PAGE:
War on Drugs

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Research Paper <1> for GOVT 2302.001 Spring 2013
The policies that constitute “War on Drugs” are primarily based on racism due to biased policies, Jim Crow laws, and racial bias. Since America has been knowledgeable of the problems drugs bring upon the public the government has attempted to fight against drugs, however every fight is not fair. War is defined as a conflict carried on by force of arms, as between nations or between parties within a nation, however can war be based upon race? Or can war even exist if there is not a clear enemy. When you take the word war and glue it to the relations with drugs, racism becomes a factor. The so-called “war on drugs” is just a pretty way of saying war against the Africa Americans families. During the 1980s drugs infested the public and became a major issue. The public began to get concern with the consequences that began to increase higher than ever. The National Household Survey on Drug Abuse states that cocaine was mostly commonly used in 1985. It was clear that there had to be something done in order to reduce the consequences. That was when the so-called “War on Drugs” began, yet the war came with baggage. The war on drugs delivered the police system to be racially bias.
Racial bias also plays a role in factoring that the policies of the war on drugs are constituted by racism. Law enforcement is given legal discretion in regards of who to stop, search, arrest and charge for drug offenses. This can be proven because there is a high statistic of African American incarcerated than there are white people. Many police would always suspect African American males and usually bias towards them. The only possible reasoning for this action is that targeting by race can predict the type of drug. Searching African Americans cars has resulted in more productive in terms of quantities of drugs. On the other hand, on an average police has been successful in detecting drugs through searches on twenty-five percent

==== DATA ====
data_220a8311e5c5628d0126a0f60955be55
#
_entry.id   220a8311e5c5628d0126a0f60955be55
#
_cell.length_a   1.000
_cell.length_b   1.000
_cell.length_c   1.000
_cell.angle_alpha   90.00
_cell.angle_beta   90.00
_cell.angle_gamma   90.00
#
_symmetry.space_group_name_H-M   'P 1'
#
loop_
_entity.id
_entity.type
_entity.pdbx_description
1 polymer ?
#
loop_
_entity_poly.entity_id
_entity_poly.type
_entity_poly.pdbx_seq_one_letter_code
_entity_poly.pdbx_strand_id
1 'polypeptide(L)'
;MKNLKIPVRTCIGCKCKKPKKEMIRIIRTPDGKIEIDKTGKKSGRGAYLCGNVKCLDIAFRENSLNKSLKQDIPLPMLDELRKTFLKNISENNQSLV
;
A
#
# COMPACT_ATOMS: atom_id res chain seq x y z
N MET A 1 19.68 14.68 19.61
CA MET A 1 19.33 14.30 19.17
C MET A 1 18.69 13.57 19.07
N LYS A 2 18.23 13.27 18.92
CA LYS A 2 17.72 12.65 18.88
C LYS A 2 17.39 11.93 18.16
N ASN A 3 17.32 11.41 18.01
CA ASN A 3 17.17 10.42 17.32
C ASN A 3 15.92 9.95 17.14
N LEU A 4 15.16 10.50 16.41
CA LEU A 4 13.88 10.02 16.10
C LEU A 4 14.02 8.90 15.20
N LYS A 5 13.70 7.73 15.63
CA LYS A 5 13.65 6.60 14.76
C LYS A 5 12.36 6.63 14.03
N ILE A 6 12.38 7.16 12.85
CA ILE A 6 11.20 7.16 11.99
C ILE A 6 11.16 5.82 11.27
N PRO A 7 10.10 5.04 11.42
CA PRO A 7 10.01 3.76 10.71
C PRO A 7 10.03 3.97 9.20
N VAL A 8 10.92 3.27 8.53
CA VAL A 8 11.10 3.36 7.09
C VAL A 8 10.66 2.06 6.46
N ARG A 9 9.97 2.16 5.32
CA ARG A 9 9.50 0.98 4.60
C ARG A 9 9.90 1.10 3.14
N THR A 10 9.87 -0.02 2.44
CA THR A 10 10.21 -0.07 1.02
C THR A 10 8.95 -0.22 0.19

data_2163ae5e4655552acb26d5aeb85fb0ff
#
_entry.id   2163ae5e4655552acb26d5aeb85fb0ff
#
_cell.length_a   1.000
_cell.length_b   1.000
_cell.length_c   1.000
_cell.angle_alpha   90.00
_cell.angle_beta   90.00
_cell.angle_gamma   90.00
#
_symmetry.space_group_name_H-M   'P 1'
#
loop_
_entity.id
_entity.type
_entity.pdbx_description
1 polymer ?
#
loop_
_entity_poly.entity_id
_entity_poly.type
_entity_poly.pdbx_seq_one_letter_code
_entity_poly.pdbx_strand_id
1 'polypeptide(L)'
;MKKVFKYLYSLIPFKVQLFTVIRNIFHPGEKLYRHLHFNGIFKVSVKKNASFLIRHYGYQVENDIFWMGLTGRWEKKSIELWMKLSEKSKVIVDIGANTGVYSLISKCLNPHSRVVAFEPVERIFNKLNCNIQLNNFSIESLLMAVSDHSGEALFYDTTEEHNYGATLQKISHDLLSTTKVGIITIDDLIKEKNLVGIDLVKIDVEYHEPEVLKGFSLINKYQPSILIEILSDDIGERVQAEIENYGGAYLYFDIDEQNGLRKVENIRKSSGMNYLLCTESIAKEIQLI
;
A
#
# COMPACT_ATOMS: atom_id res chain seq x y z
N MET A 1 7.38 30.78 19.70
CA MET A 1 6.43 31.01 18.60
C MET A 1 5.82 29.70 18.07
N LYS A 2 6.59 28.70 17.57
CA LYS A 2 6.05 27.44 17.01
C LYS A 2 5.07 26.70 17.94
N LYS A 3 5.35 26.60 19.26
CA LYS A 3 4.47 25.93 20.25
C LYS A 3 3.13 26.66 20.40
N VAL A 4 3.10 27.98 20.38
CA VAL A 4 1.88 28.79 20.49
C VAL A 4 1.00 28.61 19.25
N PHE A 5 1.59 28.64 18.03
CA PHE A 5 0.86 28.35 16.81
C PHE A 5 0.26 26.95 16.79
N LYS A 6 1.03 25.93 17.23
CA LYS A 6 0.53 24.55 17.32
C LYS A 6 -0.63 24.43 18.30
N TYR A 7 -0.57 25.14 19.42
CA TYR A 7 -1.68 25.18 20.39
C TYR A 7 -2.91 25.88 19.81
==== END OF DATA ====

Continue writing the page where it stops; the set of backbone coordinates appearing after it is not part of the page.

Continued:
Cited: Hall M. THE "WAR ON DRUGS": A CONTINUATION OF THE WAR ON THE AFRICAN AMERICAN FAMILY. Smith College Studies In Social Work [serial online]. June 1997;67(3):609-621. Available from: Academic Search Complete, Ipswich, MA. Accessed February 26, 2013. Godsil R. RACE NUISANCE: THE POLITICS OF LAW IN THE JIM CROW ERA. Michigan Law Review [serial online]. December 2006;105(3):505-557. Available from: Academic Search Complete, Ipswich, MA. Accessed March 6, 2013. Small D. The War on Drugs Is a War on Racial Justice. Social Research [serial online]. Fall2001 2001;68(3):896-903. Available from: Academic Search Complete, Ipswich, MA. Accessed March 6, 2013. Google Scholar." Google Scholar. N.p., n.d. Web. 06 Mar. 2013 Selective Enforcement of Drug Laws Led to New Jim Crow." Democrat and Chronicle. N.p., n.d. Web. 06 Mar. 2013. Blakeslee, Nate. Tulia: Race, Cocaine, and Corruption in a Small Texas Town. New York: Public Affairs, 2005. Print. Manderson D. Symbolism and racism in drug history and policy. Drug &amp; Alcohol Review [serial online]. June 1999;18(2):179-186. Available from: Academic Search Complete, Ipswich, MA. Accessed March 6, 2013. Burris-Kitchen D, Burris P. FROM SLAVERY TO PRISONS: A HISTORICAL DELINEATION OF THE CRIMINALIZATION OF AFRICAN AMERICANS. Journal Of Global Intelligence &amp; Policy [serial online]. June 2011;4(5):1-16. Available from: Academic Search Complete, Ipswich, MA. Accessed March 6, 2013

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